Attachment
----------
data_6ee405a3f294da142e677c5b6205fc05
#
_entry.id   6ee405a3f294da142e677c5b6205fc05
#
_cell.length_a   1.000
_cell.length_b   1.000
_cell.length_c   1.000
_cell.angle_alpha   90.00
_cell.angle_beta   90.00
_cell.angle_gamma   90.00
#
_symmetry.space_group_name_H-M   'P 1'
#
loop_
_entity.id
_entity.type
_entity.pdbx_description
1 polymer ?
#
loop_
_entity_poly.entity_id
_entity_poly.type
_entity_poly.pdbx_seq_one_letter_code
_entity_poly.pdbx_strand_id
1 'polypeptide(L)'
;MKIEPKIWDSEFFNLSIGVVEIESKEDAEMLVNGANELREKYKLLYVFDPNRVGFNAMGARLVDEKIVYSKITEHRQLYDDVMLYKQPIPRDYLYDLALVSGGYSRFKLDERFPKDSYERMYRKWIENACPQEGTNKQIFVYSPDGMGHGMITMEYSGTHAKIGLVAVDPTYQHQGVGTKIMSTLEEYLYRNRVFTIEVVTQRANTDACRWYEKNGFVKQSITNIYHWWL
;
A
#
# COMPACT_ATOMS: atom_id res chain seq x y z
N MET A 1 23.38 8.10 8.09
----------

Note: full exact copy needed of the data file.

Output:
data_6ee405a3f294da142e677c5b6205fc05
#
_entry.id   6ee405a3f294da142e677c5b6205fc05
#
_cell.length_a   1.000
_cell.length_b   1.000
_cell.length_c   1.000
_cell.angle_alpha   90.00
_cell.angle_beta   90.00
_cell.angle_gamma   90.00
#
_symmetry.space_group_name_H-M   'P 1'
#
loop_
_entity.id
_entity.type
_entity.pdbx_description
1 polymer ?
#
loop_
_entity_poly.entity_id
_entity_poly.type
_entity_poly.pdbx_seq_one_letter_code
_entity_poly.pdbx_strand_id
1 'polypeptide(L)'
;MKIEPKIWDSEFFNLSIGVVEIESKEDAEMLVNGANELREKYKLLYVFDPNRVGFNAMGARLVDEKIVYSKITEHRQLYDDVMLYKQPIPRDYLYDLALVSGGYSRFKLDERFPKDSYERMYRKWIENACPQEGTNKQIFVYSPDGMGHGMITMEYSGTHAKIGLVAVDPTYQHQGVGTKIMSTLEEYLYRNRVFTIEVVTQRANTDACRWYEKNGFVKQSITNIYHWWL
;
A
#
# COMPACT_ATOMS: atom_id res chain seq x y z
N MET A 1 23.38 8.10 8.09